|Born||1951 (age 62–63)
Coleman Coker, born in 1951 in Memphis Tennessee, is an American architect who is best known for his work at the Bridges Center in 2005. He is an adjunct professor and the director of the Poetics of Building at the University of Texas at Austin School of Architecture and principal of building studio. He holds the Ruth Carter Stevenson Regents Chair in the Art of Architecture.
In 1986, Coleman Coker began a thirteen-year partnership with Samuel Mockbee, which in 1995, resulted in the work of both architects from that period being collected into the book, Mockbee / Coker, Thought and Process, that was collected and published by the Princeton Architectural Press in recognition of their important and unusual work during their partnership. This partnership also garnered the pair many awards and honors, which included an invitation in 1990 from the Architectural League of New York to participate in their Emerging Voices Series.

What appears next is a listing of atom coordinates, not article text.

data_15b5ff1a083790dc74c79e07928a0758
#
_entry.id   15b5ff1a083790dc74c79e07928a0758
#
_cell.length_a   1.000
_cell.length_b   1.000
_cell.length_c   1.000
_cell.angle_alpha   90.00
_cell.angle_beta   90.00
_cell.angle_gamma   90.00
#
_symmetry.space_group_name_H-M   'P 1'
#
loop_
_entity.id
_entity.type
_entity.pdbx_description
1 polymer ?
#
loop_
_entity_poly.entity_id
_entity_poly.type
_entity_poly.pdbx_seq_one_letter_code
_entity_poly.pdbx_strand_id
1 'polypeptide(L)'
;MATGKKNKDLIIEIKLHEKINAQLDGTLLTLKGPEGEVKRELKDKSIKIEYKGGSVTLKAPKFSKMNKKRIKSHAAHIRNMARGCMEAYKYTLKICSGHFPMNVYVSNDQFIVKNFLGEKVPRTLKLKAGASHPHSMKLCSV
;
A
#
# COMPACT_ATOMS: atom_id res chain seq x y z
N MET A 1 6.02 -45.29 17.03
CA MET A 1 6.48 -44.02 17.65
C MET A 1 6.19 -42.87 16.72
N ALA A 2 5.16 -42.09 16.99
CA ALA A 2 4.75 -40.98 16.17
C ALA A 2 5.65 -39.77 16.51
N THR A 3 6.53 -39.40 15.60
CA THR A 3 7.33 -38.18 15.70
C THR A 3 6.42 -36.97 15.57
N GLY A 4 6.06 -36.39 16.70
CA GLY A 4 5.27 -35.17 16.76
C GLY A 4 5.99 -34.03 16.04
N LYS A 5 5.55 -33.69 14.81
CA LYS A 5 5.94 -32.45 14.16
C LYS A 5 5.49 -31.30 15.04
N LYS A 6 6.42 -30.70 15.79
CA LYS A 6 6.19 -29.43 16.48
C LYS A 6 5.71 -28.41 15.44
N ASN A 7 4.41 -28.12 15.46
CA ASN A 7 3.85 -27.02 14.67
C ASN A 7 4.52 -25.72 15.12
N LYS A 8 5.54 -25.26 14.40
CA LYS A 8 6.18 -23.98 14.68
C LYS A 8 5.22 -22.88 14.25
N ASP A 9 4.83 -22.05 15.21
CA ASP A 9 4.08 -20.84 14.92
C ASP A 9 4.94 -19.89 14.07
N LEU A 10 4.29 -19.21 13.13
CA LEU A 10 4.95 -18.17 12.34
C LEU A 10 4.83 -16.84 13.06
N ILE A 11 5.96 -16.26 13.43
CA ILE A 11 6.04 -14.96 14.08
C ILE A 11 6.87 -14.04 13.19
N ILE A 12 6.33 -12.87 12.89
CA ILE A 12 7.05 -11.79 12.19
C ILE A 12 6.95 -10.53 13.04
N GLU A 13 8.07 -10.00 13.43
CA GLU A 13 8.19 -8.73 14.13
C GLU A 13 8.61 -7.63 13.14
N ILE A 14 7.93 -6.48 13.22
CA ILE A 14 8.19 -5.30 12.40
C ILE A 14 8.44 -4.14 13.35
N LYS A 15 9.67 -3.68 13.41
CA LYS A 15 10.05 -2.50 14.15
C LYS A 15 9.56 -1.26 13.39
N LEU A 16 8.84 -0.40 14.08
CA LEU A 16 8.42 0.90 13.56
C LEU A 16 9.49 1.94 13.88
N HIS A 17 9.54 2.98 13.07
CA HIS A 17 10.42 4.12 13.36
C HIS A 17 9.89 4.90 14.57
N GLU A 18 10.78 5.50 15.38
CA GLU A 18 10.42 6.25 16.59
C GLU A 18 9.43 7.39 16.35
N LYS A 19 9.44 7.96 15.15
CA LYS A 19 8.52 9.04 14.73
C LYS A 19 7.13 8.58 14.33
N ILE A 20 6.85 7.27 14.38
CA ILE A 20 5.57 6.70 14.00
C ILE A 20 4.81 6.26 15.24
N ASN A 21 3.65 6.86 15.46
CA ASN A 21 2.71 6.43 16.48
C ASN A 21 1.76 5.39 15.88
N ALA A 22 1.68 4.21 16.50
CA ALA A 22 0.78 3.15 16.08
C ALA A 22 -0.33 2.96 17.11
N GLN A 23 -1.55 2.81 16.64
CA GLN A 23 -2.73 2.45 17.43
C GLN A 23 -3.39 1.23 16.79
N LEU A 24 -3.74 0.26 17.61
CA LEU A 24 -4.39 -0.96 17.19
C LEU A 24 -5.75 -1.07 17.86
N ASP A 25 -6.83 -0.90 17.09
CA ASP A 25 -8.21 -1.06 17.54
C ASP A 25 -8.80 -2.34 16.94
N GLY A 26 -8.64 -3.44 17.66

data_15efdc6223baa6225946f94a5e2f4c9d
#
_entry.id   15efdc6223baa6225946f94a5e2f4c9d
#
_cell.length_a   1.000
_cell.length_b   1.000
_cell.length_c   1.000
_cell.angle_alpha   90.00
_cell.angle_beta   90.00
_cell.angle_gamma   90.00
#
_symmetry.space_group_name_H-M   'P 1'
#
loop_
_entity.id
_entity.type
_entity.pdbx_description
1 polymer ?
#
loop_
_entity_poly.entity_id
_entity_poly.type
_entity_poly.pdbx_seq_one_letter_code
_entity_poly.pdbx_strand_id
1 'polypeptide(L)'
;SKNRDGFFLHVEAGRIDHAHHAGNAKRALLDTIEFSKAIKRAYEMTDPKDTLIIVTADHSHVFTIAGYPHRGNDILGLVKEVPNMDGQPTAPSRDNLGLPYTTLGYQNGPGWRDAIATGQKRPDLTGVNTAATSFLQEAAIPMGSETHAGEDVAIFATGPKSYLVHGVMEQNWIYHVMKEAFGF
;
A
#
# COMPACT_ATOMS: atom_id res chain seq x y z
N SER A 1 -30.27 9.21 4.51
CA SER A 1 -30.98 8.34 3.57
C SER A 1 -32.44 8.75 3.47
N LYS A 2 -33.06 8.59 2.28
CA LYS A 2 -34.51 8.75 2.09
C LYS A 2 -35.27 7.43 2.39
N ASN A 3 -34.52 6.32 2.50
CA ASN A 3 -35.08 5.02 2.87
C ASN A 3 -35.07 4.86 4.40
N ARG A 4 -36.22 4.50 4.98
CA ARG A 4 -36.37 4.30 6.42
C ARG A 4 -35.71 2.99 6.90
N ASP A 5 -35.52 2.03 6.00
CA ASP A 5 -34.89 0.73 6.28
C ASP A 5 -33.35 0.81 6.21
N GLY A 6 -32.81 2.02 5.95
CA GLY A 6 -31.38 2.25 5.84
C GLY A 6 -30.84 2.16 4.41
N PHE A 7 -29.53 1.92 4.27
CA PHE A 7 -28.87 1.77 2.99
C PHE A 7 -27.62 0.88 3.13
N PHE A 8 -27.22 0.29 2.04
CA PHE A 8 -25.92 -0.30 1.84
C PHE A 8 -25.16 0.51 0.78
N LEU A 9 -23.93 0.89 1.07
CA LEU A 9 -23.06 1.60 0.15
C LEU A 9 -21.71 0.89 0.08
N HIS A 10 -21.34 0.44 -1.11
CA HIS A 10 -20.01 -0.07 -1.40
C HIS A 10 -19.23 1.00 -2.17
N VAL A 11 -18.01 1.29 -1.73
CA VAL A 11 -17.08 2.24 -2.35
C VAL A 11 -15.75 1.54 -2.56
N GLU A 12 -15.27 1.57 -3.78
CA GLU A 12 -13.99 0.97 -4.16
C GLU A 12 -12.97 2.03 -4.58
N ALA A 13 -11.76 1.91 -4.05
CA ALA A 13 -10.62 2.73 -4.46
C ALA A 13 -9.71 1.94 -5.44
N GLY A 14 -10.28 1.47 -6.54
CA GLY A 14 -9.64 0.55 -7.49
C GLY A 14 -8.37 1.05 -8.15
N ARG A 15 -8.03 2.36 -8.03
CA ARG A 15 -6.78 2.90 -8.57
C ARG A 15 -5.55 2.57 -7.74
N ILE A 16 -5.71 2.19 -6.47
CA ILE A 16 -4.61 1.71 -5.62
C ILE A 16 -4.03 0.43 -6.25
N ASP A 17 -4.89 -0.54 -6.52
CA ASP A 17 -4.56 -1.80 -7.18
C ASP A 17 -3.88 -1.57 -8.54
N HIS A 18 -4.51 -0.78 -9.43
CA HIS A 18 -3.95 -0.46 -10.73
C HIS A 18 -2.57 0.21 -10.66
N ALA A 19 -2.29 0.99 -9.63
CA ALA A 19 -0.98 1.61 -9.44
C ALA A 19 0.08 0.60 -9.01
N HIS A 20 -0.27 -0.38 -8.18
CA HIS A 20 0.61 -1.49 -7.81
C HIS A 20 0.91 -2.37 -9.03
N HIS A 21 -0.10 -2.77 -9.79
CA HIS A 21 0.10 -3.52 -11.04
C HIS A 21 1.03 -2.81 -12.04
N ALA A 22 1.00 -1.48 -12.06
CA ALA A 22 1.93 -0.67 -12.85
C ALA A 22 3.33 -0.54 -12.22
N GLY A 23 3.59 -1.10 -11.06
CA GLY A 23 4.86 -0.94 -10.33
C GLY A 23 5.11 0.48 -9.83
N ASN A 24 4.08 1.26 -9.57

After his partnership with Samuel Mockbee ended in 1999, Coker founded an architectural firm called buildingstudio. Buildingstudio's self-described principal focus is on inventive and imaginative work. Coker's firm also has designed other projects throughout the United States as well as abroad in places such as Russia and Singapore.
The work of Coker's firm also has been featured at the Wexner Center for the Arts, the Museum of Modern Art in New York City, and the San Francisco Museum of Contemporary Art. In addition to his firm's recognition, Coker also has received many individual awards as an architect, such as the P/A Design Award, two Record Houses Awards, and an National AIA Honor Award. His individual work also has been showcased in many acclaimed museums such as the Cooper-Hewitt National Design Museum, the New York City Museum of Modern Art, the San Francisco Museum of Modern Art, the Wexner Center for the Arts, and the National Building Museum in Washington D.C.
Coker holds a masters degree in fine arts from the Memphis College of Art and in 2008, an honorary doctorate was conferred on him in fine arts from the Memphis College of Art. He is currently the Ruth Carter Stevenson Regents Chair in the Art of Design at the University of Texas School of Architecture in Austin. He also has taught at Tulane University School of Architecture, the University of Arkansas, and the Mississippi State University School of Architecture. In addition to being the director of the Memphis Center for Architecture, he is the E. Fay Jones Chair at the University of Arkansas and he is the visiting Favrot Chair at Tulane University School of Architecture.